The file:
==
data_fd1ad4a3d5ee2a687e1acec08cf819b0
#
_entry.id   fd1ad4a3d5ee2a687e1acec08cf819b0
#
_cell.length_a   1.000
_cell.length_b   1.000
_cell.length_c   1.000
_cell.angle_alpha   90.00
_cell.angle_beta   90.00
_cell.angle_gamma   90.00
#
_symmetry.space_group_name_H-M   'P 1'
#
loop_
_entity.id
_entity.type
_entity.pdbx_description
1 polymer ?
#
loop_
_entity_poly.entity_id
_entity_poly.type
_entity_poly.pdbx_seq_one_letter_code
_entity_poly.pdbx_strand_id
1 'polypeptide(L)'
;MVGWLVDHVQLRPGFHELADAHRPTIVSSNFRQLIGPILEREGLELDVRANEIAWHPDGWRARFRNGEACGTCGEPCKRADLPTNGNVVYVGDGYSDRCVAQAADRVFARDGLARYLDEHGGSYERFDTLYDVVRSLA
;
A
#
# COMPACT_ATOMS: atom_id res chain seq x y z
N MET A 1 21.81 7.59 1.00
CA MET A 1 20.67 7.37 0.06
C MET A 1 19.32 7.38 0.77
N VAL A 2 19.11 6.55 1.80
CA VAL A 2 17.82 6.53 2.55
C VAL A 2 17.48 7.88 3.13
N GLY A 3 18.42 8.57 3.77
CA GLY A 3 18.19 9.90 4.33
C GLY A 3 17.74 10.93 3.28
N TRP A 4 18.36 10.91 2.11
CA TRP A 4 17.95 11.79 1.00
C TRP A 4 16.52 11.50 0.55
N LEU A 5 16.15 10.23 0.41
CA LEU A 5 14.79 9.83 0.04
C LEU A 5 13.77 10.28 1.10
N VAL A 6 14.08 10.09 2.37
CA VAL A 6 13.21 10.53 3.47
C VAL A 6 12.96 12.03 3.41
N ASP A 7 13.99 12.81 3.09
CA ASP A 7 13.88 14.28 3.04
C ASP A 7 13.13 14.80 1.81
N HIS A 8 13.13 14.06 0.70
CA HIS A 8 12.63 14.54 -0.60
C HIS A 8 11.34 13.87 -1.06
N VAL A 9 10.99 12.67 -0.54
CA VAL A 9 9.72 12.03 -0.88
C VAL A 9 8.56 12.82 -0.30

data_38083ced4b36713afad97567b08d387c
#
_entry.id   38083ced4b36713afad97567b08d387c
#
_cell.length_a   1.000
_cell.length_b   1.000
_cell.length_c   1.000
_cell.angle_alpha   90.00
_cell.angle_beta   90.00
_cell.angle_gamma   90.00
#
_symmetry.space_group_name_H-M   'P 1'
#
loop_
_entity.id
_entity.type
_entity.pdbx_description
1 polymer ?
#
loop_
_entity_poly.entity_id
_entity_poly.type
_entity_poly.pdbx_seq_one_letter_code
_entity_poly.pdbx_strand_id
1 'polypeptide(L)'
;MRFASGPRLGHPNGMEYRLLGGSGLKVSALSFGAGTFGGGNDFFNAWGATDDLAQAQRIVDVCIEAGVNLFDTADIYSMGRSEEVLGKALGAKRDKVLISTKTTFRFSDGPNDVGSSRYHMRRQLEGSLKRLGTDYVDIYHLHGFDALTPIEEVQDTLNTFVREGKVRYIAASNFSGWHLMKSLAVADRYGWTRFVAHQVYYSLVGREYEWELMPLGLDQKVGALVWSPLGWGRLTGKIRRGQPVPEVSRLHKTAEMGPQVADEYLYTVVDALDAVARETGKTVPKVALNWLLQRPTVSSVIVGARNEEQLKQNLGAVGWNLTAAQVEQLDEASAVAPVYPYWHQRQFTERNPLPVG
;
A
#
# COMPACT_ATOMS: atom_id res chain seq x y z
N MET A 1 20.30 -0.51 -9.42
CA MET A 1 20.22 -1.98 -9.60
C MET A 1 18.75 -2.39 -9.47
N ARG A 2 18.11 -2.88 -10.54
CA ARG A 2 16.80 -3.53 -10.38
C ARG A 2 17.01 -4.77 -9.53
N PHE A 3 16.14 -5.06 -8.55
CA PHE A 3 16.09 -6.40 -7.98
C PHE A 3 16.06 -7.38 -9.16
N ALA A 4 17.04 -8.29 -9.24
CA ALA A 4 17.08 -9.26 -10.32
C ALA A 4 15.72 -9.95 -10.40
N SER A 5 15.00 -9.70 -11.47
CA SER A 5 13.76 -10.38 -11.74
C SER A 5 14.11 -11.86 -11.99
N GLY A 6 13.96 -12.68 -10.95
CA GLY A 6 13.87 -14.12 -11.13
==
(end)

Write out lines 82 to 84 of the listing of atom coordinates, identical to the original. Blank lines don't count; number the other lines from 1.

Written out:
1 'polypeptide(L)'
;MRFASGPRLGHPNGMEYRLLGGSGLKVSALSFGAGTFGGGNDFFNAWGATDDLAQAQRIVDVCIEAGVNLFDTADIYSMGRSEEVLGKALGAKRDKVLISTKTTFRFSDGPNDVGSSRYHMRRQLEGSLKRLGTDYVDIYHLHGFDALTPIEEVQDTLNTFVREGKVRYIAASNFSGWHLMKSLAVADRYGWTRFVAHQVYYSLVGREYEWELMPLGLDQKVGALVWSPLGWGRLTGKIRRGQPVPEVSRLHKTAEMGPQVADEYLYTVVDALDAVARETGKTVPKVALNWLLQRPTVSSVIVGARNEEQLKQNLGAVGWNLTAAQVEQLDEASAVAPVYPYWHQRQFTERNPLPVG
;